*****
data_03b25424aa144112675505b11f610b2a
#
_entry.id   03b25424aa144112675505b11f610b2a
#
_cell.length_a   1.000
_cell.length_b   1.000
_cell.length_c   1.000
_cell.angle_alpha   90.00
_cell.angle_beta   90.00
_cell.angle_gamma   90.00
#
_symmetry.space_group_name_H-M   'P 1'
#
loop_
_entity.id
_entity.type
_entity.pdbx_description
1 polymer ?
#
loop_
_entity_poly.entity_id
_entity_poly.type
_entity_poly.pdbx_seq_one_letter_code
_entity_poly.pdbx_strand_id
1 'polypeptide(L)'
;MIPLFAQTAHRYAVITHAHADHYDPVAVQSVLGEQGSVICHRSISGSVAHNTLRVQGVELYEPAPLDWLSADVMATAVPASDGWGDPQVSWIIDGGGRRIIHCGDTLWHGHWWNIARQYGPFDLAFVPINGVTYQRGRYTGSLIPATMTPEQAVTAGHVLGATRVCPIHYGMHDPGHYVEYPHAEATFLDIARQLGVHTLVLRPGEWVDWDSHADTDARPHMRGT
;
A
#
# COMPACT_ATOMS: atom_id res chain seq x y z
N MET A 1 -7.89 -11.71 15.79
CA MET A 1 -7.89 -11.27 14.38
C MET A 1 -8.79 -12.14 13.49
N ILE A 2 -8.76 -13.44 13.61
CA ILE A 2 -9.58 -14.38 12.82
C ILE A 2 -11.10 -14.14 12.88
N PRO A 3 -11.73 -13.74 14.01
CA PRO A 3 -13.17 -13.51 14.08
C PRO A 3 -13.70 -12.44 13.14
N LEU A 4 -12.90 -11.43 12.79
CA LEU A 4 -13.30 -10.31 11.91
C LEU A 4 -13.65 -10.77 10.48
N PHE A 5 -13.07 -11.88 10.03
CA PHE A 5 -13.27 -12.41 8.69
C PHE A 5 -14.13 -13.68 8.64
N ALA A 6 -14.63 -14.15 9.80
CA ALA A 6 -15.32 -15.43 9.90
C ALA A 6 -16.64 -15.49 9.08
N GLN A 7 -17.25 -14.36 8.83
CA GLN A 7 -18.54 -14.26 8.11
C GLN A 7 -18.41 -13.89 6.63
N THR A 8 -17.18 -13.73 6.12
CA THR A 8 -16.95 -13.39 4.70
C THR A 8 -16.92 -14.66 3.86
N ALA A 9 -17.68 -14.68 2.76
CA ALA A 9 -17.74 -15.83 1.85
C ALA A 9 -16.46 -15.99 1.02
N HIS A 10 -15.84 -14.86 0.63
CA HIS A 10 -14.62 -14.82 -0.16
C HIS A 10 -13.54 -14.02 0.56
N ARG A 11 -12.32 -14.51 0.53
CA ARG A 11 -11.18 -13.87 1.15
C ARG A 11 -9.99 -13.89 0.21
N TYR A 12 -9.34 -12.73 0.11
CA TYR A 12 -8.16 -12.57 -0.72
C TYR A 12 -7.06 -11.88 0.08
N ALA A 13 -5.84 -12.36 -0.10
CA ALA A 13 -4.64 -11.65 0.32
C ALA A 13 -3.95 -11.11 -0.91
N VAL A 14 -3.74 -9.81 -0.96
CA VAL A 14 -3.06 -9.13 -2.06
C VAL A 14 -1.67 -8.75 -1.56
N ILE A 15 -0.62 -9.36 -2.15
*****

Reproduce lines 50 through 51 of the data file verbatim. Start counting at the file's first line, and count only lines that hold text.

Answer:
CA GLN A 7 -18.54 -14.26 8.11
C GLN A 7 -18.41 -13.89 6.63